Image contributed by U.K
photographer Michael Godfrey
Butterfly populations are a very good indicator of the health of an area's ecosystem !!
Also known as the Christmas Butterfly.
The Citrus Swallowtail range extends from Senegal to Somalia, Yemen, and Oman and down to Southern Africa.
They thrive in a variety of ranges, from semi - desert and secondary forests to acacia scrubs, arboreta and parks or gardens.
When the wings are open showing the dorsal side, the primary wings have a black coloration.
The border has two chains made of small spots in yellow, with a similar chain in the middle of the wing.
Around the edge there are a few large yellow spots.
Both the hind wings are also black based with no tail, but with a pair of chains made of tiny yellow spots.
The middle and the edge have a chain of large spots in the same color.
With the wings are closed, showing the ventral sides of both the fore and hind wings are almost the same.
There are some yellow lines in the fore wings, close to the body, and an additional blue and white chain in the hind wings, as well as similar yellow lines to those in the fore wings.
The courtship ritual is similar in all Papilionidae species.
After a female enters the vision of a male, the male moves quickly to hover over her so that his wings beat rapidly.
The female is then induced to land so that the male can attempt to mate with her.
(There are several ways that the male entices the female, including visual, olfactory, tactile, and auditory cues.)
Particularly interesting are Papilionidae species use of olfactory cues.
Male produce pheromones from different structures, such as that of the anal fold of the hindwing, that cause the females to respond as desired.
Occasionally, females reject a male's attempt to mate, typically because she has already mated. She can do so by avoiding his approach or, if she has landed, she will flap her wings quickly and deliberately while raising her abdomen until the rejected male flies away.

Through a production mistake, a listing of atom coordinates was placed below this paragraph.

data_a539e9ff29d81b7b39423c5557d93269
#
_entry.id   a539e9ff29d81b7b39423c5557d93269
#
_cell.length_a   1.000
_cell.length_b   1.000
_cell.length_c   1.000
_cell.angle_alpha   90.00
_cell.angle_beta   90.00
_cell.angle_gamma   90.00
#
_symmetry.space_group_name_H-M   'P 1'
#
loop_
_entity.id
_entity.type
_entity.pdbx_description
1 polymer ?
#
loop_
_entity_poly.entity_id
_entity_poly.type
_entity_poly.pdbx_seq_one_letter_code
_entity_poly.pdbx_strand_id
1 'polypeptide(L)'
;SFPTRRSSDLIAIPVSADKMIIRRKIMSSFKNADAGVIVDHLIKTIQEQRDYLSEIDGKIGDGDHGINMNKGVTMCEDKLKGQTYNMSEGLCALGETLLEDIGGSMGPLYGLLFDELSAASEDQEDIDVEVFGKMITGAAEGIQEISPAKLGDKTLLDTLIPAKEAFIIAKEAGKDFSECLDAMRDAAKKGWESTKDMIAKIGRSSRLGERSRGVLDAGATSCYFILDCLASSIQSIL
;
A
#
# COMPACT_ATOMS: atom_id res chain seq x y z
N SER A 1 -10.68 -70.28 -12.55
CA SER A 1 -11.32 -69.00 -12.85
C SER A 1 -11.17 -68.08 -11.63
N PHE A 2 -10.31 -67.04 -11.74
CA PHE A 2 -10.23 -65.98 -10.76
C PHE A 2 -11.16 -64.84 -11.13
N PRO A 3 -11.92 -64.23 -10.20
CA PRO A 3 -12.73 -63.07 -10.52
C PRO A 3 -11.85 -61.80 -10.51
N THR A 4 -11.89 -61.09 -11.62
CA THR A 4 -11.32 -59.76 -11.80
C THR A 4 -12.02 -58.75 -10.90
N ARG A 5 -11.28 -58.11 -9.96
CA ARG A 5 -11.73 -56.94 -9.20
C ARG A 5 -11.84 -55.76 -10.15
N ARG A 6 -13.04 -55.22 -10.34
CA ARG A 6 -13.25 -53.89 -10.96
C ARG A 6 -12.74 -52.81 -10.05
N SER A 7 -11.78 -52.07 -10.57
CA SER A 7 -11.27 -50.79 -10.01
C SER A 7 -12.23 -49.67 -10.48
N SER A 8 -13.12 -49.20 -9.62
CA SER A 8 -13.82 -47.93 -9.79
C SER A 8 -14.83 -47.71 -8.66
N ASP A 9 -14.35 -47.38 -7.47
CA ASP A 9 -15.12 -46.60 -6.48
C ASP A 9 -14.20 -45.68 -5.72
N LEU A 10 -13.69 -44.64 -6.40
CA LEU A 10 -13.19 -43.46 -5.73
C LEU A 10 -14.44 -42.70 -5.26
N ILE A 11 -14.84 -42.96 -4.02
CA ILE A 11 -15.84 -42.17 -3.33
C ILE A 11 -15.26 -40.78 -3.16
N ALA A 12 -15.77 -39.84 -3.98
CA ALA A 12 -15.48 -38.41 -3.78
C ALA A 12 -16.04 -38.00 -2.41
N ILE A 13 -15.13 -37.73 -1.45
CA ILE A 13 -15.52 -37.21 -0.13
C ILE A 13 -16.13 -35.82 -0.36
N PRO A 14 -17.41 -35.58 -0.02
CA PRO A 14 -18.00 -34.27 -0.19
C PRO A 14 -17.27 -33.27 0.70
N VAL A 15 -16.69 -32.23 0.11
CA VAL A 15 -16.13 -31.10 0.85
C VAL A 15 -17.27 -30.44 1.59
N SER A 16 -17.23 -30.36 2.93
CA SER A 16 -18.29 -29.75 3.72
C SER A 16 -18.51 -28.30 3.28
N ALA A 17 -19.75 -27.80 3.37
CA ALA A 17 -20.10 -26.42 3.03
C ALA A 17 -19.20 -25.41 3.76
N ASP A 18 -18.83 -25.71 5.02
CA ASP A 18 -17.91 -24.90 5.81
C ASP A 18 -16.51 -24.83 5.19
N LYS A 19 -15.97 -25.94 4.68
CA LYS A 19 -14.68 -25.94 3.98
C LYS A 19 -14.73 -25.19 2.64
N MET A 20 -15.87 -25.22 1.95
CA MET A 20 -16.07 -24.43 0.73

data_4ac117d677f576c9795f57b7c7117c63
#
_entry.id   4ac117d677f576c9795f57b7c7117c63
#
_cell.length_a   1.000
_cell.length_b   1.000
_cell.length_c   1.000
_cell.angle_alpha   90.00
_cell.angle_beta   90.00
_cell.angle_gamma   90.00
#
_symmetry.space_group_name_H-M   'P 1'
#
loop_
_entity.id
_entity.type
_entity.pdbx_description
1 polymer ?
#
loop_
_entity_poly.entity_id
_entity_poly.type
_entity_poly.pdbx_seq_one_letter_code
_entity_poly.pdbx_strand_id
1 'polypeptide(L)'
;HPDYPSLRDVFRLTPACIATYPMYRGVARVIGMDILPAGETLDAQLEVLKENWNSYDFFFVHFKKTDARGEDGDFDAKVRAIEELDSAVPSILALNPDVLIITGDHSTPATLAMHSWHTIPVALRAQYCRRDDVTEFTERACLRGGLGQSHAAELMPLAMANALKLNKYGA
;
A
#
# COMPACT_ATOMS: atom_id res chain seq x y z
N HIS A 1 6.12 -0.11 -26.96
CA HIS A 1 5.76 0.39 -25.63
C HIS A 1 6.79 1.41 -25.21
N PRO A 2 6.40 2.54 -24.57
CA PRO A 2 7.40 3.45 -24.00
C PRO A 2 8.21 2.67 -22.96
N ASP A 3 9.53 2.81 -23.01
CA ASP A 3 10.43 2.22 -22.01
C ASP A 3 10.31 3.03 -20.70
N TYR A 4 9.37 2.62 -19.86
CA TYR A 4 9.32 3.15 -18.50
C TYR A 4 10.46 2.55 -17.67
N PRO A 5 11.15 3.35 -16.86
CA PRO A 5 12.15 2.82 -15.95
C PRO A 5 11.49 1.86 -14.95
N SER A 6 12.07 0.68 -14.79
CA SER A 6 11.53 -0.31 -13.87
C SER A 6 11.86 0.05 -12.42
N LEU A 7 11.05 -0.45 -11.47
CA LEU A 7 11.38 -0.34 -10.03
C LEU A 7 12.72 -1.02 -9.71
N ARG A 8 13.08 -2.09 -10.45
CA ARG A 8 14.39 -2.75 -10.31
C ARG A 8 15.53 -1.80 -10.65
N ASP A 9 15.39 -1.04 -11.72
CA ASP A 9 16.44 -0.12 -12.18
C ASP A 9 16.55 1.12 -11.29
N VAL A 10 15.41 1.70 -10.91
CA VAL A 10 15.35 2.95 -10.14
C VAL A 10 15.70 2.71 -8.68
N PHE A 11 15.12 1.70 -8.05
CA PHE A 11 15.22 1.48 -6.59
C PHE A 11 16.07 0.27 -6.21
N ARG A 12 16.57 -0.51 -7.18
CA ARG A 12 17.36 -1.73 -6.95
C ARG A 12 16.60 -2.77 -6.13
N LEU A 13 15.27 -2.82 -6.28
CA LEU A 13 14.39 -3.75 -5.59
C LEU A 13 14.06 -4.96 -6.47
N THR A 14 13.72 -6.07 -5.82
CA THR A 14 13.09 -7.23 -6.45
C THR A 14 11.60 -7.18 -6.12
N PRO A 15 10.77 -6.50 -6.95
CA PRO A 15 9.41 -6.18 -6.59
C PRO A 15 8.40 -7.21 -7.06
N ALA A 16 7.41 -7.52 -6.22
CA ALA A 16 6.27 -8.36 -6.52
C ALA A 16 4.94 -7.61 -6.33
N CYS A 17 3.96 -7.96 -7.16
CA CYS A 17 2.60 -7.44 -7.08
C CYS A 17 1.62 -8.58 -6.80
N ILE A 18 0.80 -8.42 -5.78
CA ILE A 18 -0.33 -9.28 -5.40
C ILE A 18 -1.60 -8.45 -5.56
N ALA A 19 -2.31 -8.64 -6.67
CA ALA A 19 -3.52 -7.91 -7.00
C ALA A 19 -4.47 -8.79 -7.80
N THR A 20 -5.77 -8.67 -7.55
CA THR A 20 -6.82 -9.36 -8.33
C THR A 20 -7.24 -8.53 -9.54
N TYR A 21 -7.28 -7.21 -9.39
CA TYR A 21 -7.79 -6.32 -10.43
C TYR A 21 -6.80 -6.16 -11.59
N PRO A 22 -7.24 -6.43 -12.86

Because of this, courtship is primarily the choice of the female.
It has been learned that females produce a pheromone that helps males to determine if a female has already.
Citrus Swallowtails mate primarily via the lek system, in which there are accumulations of males in small mating areas.
When the female arrives at the lek, her behavior changes to help the males to detect her
She does this by performing a long and protracted circular flight.
(The species operates on a polygynous system in which one male has the ability to mate with several females in one breeding season.)
In (Papilio glaucus), which is the same genus as (Papilio demodocus), the lack of male to male competition, along with strong rapid flight, dispersed abundant food, and oviposition sights helped to support the idea of mating system based on polygyny.
The females are prevented from mating with other males when the male emits a sphragis, which prevents other males from mating with the female, ensuring that only the sperm from this male fertilizes the eggs.
Copulation takes between one half hour to two hours.
Citrus swallowtails typically have three generations per year.
Adults have a life span of approximately 1 to 3 weeks.
Citrus Swallowtails, like most members of the Papilionidae family have relatively slow, quite erratic flight patterns.